Wednesday, June 13, 2012

Where to Write a Novel in....Budapest, Hungary

As part of a wider programme to expand the remit of this blog beyond its Kartvelophile roots, and towards a larger (if Georgia-centric) exploration of Ways and Places to be a Decadent Bohemian Novelist (on a freelance ghostwriter's salary or graduate student's stipend), I bring you the international edition of "Where to Write a Novel In...":

Budapest is a horrible city. However, in its bleak and filthy melancholia, Budapest (unlike, for example, London), is a fantastic city in which to write a novel. Beautifully decayed, gleefully seedy, and the perfect place to contemplate ending a tragic love affair while sitting in tepid hair-infested sweat-water at  the Gellert Baths and ruminating on the existential filthiness of mankind, Budapest is filled with the sort of places in which you can scribble away entire novellas of infidelity, moonshine, and man's tendency toward sin at a moment's notice, preferably while eating cake.

I visited Budapest from Vienna in late 2008, perhaps unsurprisingly while stiff-upper-lipping my way through the last days of a tragically doomed Romance (as one does), and reacted all too defensively to the city's raucous despair. However, the art-house Urania Cinema (and Cafe), where my Belarusian friend A. ("I am from Minsk, and even I find this city depressing!") and I ended up after a failed attempt to find a jazz club (predictably, it had been turned into a strip joint), managed to help me transubstantiate my misery into high art (and cake). The cinema programme is highbrow enough for me to forgive the fact that it's no longer a theatre, and the cafe looks like what would have happened if William Morris had taken LSD and stumbled onto the Orient Express.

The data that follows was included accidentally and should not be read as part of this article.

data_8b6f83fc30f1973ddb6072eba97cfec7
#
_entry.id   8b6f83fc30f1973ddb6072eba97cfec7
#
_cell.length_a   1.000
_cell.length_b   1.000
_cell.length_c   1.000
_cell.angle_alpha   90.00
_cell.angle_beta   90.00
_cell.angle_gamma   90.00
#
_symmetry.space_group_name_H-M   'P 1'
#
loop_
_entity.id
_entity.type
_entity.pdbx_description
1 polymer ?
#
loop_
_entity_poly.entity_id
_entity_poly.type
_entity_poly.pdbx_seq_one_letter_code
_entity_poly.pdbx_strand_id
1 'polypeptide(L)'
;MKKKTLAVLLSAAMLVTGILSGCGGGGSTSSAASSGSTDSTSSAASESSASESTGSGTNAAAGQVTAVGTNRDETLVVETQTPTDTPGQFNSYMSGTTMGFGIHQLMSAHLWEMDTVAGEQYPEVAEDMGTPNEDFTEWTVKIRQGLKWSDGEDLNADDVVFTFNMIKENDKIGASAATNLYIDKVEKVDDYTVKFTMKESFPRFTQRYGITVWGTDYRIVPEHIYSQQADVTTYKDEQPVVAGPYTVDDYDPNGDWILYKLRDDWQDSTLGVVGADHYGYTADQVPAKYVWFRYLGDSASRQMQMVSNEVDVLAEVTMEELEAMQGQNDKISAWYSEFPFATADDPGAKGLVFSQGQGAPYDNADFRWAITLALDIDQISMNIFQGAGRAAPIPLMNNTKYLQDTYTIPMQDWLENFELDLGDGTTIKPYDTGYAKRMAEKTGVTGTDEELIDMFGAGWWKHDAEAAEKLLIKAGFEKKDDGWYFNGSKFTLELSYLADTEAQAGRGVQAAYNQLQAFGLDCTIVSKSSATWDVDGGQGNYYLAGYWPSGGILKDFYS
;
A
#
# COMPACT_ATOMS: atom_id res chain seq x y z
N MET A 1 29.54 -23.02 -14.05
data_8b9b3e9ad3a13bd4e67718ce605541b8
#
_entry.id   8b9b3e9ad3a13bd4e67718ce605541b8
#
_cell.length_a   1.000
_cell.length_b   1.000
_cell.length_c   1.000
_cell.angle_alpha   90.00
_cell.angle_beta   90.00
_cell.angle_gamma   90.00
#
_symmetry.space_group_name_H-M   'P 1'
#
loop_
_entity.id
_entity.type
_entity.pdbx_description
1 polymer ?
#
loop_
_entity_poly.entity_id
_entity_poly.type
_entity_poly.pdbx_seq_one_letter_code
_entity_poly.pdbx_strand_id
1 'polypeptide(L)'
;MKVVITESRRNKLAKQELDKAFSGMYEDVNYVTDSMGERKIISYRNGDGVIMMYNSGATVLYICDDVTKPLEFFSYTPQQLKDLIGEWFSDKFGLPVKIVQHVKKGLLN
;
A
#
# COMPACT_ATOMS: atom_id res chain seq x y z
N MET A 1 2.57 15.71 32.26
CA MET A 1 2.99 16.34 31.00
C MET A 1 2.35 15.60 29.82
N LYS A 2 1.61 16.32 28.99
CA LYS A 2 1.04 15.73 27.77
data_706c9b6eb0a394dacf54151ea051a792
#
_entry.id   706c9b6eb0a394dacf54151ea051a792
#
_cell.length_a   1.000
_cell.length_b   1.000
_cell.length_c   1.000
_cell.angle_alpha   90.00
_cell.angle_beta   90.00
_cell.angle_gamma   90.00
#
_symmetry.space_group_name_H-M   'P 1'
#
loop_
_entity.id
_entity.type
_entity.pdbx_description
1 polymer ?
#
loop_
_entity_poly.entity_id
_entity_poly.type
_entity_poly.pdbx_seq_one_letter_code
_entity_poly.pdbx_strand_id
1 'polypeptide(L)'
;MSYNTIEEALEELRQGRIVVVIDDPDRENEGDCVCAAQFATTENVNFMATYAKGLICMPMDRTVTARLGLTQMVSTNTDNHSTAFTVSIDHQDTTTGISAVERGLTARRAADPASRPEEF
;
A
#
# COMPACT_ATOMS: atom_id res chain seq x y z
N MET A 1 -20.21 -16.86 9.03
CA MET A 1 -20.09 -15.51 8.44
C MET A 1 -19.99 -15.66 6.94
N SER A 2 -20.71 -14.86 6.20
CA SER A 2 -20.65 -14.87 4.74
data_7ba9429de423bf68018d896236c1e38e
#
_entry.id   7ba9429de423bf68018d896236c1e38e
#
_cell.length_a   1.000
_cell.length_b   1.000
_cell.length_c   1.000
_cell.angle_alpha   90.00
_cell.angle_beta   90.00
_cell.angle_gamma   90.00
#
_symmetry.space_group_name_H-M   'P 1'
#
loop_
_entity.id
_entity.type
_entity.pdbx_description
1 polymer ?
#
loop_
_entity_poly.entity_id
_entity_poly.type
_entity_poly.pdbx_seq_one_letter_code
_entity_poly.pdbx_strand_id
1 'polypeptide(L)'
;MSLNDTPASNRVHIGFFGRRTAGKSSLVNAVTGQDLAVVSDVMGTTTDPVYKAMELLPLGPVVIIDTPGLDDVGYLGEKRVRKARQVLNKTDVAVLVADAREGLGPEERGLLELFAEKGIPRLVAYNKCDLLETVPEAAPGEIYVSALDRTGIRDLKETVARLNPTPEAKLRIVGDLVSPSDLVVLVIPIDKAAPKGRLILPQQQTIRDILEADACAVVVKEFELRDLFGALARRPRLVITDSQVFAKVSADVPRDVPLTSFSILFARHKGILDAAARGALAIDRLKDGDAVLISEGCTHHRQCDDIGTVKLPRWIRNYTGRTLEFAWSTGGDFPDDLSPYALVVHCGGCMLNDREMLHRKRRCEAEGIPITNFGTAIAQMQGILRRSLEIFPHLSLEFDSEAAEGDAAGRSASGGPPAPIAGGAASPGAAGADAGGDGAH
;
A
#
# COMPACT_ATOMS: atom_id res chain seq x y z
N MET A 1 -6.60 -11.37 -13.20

We watched the excellent Miss Pettigrew Lives for A Day and I hatched an idea for a novel...

Urania is located at Rakoczi Utca, 21, near the Astoria Metro Stop

3 comments:

Slow Learner said...

I'm afraid I must disagree - Budapest is a lovely city.
There's a little too much concrete, and the Catholic kitsch is a bit over done in some places; however, any city with something akin to the Szechenyi Baths deserves rather more slack than you're giving it.
There's also quite a fine museum (whose name escapes me, unfortunately), and an excellent little winery that does tastings up in the castle, and that's just what leaps to mind. Certainly after 4 days I felt I had short-changed Budapest a little, and I want to go back.

Jennifer said...

Slow Learner, I'm curious, but when did you go to Budapest? I grew up there, and back in the 90s it was a really wonderful place with lots of culture and life. People were nice and the city was beautiful. But each time I go back there to visit family, it just depresses me. Parts in the main centre have turned into "artificial" tourist spots, and the rest have just been neglected. I was there in March and it really depressed me to see how downhill the city has gone.

Fleur Flaneur said...

I'm amused that my "horrible city" mark was taken so literally - I meant it in a slightly tongue-in-cheek way (as opposed to my feelings towards London). Budapest, I find, is bleak and depressing, but in a very *poetic* and interesting way that makes me actively want to go back there: it's active melancholy rather than mere ugliness. It's "gleefully horrible," I suppose...